Bridport again even quicker this one as it was time to move on. I blocked in very broadly and then scattered accents in more or less the right places! It is amazing how much you can get in with 20min of slapping the paint on. 10in by 7.5in Oils.

West Bay, plein air, oil painting, Dorset, beach

Then to the nearby West Bay. Only a colour note really as the light was going. I do find these looking down the beach paintings tricky. It is something about how the sea just runs off the painting edge. 10in by 5in oils.

Cann, melbury, Dorset, plein air, oil painting

This is looking towards Cann with Melbury Hill on the left. The weather was looking chancy but I love this scene with its winding undulating roads. It is nearby to me so I will give this another go in different light. 10in by 8in Oils.

satans square, Dorset, plein air, oil painting

Talking of returning to old scenes, this the track to the threateningly named Satan’s Square. I have painted this 4 or 5 times now and it never fails to engross me. Here the light was going fast producing some wonderful hues in the landscape. I put the reflections on the track in very first thing and then built the picture out from there. 10in by 7.5in Oils.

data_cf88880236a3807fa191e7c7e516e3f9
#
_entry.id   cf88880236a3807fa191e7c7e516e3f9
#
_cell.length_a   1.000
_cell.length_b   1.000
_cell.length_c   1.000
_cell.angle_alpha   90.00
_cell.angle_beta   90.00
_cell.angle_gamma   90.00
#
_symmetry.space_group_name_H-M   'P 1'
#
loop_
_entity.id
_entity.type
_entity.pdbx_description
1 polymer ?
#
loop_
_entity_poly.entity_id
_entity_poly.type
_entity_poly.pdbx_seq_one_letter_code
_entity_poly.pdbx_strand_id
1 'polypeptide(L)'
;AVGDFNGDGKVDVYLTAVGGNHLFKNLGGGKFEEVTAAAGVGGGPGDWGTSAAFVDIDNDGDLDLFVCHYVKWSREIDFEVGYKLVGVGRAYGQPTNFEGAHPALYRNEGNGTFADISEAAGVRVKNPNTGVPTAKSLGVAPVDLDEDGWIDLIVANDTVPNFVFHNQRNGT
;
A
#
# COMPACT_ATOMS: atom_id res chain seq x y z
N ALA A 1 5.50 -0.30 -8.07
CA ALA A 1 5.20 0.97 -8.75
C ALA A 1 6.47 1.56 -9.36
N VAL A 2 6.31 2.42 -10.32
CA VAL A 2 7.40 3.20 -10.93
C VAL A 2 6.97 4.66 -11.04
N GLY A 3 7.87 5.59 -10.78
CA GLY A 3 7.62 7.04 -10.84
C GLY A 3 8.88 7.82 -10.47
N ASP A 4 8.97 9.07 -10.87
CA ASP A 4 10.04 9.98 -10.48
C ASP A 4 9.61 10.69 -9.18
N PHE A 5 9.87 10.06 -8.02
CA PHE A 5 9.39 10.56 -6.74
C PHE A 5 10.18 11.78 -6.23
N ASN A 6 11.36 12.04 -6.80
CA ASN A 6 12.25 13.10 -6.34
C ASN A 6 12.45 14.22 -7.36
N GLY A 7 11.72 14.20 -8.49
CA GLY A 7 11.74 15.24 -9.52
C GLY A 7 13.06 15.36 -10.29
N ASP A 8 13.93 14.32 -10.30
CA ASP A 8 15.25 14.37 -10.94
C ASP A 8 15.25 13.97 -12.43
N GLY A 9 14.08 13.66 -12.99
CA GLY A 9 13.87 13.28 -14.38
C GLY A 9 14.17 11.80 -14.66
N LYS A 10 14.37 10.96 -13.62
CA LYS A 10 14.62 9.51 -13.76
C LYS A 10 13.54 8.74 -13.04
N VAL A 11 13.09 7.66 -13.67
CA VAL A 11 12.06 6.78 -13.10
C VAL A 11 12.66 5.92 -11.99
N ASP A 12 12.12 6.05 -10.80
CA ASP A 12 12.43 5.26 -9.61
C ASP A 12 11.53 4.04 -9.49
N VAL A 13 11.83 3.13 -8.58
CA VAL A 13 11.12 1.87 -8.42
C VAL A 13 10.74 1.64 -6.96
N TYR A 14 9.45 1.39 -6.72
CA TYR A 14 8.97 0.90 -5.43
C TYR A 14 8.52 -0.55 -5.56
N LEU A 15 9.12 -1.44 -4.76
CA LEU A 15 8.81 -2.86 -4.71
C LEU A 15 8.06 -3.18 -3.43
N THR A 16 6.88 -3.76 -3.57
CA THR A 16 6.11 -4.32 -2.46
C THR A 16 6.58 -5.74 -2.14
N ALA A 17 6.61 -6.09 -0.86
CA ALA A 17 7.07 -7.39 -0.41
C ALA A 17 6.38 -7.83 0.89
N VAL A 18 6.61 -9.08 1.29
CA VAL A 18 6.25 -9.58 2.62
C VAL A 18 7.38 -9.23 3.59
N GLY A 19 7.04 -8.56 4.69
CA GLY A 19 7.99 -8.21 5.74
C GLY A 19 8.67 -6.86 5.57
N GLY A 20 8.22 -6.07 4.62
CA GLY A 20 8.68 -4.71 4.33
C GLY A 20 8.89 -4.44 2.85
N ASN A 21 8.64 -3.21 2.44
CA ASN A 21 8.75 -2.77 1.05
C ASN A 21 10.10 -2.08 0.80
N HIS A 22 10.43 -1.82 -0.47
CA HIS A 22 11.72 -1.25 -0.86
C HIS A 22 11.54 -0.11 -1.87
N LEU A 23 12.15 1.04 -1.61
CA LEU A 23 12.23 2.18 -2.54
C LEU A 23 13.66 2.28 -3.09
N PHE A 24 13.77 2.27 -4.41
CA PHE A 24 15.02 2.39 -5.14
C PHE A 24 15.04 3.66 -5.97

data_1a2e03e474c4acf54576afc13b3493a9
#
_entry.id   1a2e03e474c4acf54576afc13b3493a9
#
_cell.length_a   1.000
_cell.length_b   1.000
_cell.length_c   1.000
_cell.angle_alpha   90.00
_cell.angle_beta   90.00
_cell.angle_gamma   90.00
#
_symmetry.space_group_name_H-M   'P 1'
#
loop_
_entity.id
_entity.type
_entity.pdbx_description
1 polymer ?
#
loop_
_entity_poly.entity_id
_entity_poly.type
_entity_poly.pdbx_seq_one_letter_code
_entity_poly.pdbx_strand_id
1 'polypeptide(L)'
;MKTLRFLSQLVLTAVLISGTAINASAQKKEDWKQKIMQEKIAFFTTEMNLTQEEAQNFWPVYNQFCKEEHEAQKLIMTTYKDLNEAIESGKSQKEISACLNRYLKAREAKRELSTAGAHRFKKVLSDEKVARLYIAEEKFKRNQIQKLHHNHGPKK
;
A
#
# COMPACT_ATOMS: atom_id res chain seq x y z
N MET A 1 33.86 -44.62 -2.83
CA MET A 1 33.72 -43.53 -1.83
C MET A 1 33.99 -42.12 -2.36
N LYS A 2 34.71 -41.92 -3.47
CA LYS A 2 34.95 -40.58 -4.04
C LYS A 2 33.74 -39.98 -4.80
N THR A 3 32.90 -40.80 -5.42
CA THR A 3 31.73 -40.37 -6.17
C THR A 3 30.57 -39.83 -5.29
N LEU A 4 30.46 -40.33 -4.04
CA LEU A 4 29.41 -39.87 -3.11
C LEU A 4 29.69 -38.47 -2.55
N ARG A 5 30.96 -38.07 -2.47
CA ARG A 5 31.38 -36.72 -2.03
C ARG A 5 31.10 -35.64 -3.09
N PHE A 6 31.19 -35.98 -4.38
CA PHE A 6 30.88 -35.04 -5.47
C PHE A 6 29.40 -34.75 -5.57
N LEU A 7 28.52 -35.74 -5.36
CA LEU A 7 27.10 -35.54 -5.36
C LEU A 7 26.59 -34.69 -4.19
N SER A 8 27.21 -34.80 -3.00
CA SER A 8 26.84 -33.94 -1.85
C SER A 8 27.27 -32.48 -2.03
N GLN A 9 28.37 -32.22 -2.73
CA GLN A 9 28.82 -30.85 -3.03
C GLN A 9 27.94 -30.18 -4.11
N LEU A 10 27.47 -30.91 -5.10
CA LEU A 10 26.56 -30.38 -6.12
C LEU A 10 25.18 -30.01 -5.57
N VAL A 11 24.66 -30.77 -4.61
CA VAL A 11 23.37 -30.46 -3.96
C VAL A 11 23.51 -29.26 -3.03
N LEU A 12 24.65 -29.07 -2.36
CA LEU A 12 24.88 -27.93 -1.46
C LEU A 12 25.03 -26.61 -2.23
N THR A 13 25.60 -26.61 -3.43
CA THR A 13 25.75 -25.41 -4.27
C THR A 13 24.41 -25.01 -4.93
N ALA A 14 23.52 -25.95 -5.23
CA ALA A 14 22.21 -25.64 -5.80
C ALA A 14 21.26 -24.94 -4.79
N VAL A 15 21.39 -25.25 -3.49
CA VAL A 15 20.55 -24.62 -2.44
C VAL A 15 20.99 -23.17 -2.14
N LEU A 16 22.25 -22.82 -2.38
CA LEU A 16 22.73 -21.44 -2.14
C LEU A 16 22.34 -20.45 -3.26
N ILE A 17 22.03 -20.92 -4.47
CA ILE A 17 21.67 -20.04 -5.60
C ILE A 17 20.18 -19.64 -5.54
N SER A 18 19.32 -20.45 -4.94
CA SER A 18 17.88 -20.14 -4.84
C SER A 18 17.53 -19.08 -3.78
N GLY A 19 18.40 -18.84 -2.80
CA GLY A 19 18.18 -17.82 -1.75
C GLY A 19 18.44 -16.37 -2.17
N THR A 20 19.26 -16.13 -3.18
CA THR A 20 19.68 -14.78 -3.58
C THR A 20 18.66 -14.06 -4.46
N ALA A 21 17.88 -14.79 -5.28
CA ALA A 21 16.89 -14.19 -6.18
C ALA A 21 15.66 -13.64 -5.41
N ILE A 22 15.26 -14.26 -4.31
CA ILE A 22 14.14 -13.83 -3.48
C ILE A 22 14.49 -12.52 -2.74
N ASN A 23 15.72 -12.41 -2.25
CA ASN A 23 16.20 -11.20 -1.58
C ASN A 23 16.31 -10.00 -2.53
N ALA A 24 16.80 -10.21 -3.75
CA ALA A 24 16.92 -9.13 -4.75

Kingston Lacey, Badbury, Beeches, road, Dorset, Plein air, Oil painting

This is the wonderful beech avenue that leads to Kingston Lacey past Badbury Rings. I have painted it 3 or 4 time but this is nearest I’ve got to catching the feel of the place. Quite by chance I passed by with a friend on the way to Wimborne and thought that this was a perfect time of day light wise. So I returned at the same time a few days later. Initially it did not go well as the negative shapes between the branches took forever and the result didn’t look great. Once the tree tones were in I could see my way better and after messing with the tone of the sky and road several more times it more or less came together. 16in by 8in Oils.

Wareham, road, plein air, oil painting Dorset

This the road to Wareham where the road crosses some marshy moorland. The day was gorgeous with fantastic atmospheric perspective. A bit of nothing really but I was pleased with the mood as it caught a little of the magic of the day. I had to be pretty quick though as the sun was evaporating the magic in double quick time! 10in by 7.5in Oils.

Kimmeridge Bay, Dorset, plein air, oil painting, sea